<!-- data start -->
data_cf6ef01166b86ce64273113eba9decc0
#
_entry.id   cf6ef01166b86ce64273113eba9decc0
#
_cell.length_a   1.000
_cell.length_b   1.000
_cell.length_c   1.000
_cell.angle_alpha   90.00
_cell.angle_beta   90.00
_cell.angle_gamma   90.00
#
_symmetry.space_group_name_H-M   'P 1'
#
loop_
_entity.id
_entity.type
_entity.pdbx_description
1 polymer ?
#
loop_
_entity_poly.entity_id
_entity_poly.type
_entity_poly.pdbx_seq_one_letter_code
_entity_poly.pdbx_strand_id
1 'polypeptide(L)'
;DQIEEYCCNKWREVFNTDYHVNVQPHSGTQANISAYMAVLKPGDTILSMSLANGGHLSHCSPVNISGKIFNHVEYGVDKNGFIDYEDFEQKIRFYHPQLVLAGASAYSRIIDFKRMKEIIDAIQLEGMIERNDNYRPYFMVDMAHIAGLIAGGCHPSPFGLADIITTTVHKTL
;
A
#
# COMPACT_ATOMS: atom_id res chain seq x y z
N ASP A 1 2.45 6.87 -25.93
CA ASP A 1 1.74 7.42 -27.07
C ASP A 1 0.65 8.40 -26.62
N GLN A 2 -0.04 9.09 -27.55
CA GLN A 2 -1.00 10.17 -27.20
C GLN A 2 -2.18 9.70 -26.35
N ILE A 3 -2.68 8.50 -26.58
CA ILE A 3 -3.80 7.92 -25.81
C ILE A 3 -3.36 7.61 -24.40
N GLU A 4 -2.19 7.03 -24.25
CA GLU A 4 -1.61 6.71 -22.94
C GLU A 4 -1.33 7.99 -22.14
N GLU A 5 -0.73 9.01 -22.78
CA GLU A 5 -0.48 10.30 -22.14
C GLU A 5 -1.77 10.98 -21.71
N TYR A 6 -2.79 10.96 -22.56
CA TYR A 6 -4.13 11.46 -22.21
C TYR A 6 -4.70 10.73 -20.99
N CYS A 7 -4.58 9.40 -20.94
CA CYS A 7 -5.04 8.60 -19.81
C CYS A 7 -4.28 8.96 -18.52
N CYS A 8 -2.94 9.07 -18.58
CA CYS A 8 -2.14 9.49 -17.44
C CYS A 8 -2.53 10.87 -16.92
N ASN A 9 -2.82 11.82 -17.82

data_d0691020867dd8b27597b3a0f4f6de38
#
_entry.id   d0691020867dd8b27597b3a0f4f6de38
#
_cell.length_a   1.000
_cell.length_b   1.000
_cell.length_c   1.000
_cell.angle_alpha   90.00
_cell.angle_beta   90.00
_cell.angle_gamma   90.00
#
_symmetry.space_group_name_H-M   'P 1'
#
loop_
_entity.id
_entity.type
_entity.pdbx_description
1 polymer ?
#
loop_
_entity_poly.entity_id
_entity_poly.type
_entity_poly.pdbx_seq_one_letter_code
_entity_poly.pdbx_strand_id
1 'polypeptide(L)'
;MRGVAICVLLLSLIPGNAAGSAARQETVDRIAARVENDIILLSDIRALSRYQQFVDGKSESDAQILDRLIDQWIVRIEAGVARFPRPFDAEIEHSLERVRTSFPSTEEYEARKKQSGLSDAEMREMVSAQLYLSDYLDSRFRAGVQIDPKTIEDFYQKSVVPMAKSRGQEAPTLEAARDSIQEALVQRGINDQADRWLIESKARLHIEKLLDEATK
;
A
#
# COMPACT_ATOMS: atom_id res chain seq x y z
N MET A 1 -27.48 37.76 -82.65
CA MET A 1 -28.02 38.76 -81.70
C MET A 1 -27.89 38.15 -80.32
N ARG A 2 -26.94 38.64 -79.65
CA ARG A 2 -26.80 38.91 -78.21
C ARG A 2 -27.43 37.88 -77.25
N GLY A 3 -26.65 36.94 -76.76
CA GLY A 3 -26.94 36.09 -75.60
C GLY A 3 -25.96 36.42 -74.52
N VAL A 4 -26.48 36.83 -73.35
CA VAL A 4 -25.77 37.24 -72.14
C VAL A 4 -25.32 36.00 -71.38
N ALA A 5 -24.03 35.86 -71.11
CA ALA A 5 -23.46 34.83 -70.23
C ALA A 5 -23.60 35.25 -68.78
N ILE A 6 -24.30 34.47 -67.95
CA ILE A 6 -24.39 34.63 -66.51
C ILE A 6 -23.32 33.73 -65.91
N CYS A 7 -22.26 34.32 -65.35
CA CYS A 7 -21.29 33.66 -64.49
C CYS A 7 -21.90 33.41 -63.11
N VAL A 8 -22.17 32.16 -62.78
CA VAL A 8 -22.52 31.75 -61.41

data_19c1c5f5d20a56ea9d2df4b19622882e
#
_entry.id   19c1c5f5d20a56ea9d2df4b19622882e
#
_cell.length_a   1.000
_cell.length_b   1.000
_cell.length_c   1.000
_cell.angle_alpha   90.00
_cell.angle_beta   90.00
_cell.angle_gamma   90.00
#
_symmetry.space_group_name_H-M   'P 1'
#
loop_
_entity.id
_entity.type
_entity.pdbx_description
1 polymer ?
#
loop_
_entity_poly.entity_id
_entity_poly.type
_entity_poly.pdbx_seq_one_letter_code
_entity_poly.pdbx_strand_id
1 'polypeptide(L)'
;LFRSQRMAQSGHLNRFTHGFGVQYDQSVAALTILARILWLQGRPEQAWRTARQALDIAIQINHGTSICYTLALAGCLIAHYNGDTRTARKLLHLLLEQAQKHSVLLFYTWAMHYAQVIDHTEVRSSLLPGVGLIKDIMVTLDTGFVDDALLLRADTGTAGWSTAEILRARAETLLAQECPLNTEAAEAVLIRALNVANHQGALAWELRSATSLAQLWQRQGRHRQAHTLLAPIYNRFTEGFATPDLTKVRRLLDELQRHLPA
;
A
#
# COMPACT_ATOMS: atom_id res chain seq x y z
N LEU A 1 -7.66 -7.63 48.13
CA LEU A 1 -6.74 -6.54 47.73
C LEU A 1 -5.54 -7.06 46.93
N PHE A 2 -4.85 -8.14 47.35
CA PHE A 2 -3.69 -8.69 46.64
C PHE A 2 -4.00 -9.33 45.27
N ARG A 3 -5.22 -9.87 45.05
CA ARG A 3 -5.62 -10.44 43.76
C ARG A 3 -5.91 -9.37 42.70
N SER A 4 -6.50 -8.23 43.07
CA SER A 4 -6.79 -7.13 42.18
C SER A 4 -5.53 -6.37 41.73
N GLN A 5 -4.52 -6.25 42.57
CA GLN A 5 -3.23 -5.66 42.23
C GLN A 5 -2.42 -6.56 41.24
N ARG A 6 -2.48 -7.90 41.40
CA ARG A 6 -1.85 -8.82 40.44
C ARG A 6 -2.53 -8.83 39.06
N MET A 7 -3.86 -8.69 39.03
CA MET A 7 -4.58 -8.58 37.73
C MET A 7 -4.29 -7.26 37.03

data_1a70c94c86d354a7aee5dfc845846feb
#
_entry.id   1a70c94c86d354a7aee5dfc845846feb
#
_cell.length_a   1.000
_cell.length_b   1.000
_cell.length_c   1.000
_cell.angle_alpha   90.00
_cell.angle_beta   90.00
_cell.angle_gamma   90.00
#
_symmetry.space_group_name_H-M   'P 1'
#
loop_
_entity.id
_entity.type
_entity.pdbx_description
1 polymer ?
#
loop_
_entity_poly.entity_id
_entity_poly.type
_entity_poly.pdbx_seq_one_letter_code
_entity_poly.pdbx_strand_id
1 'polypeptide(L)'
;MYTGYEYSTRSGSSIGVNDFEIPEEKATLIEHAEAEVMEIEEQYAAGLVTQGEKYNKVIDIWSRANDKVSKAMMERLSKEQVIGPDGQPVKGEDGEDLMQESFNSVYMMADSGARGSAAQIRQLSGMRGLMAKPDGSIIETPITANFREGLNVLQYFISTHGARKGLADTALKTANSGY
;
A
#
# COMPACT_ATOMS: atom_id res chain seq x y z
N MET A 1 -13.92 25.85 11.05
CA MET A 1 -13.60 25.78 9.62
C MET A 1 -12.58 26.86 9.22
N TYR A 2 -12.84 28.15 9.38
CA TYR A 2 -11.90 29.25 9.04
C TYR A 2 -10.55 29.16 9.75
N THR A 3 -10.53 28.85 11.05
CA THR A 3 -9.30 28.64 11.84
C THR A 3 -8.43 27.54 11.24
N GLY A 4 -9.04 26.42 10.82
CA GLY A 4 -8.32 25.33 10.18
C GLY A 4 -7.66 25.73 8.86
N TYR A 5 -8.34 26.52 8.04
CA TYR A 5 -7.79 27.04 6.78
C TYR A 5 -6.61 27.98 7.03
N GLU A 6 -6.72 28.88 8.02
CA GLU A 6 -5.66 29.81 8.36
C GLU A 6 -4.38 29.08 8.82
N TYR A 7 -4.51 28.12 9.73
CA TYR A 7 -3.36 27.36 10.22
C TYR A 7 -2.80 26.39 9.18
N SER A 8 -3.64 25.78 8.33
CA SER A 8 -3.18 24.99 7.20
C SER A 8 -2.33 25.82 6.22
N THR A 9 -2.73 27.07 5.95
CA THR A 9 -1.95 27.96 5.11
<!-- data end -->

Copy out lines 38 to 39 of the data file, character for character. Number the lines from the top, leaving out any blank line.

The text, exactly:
CA ILE A 3 -3.80 7.92 -25.81
C ILE A 3 -3.36 7.61 -24.40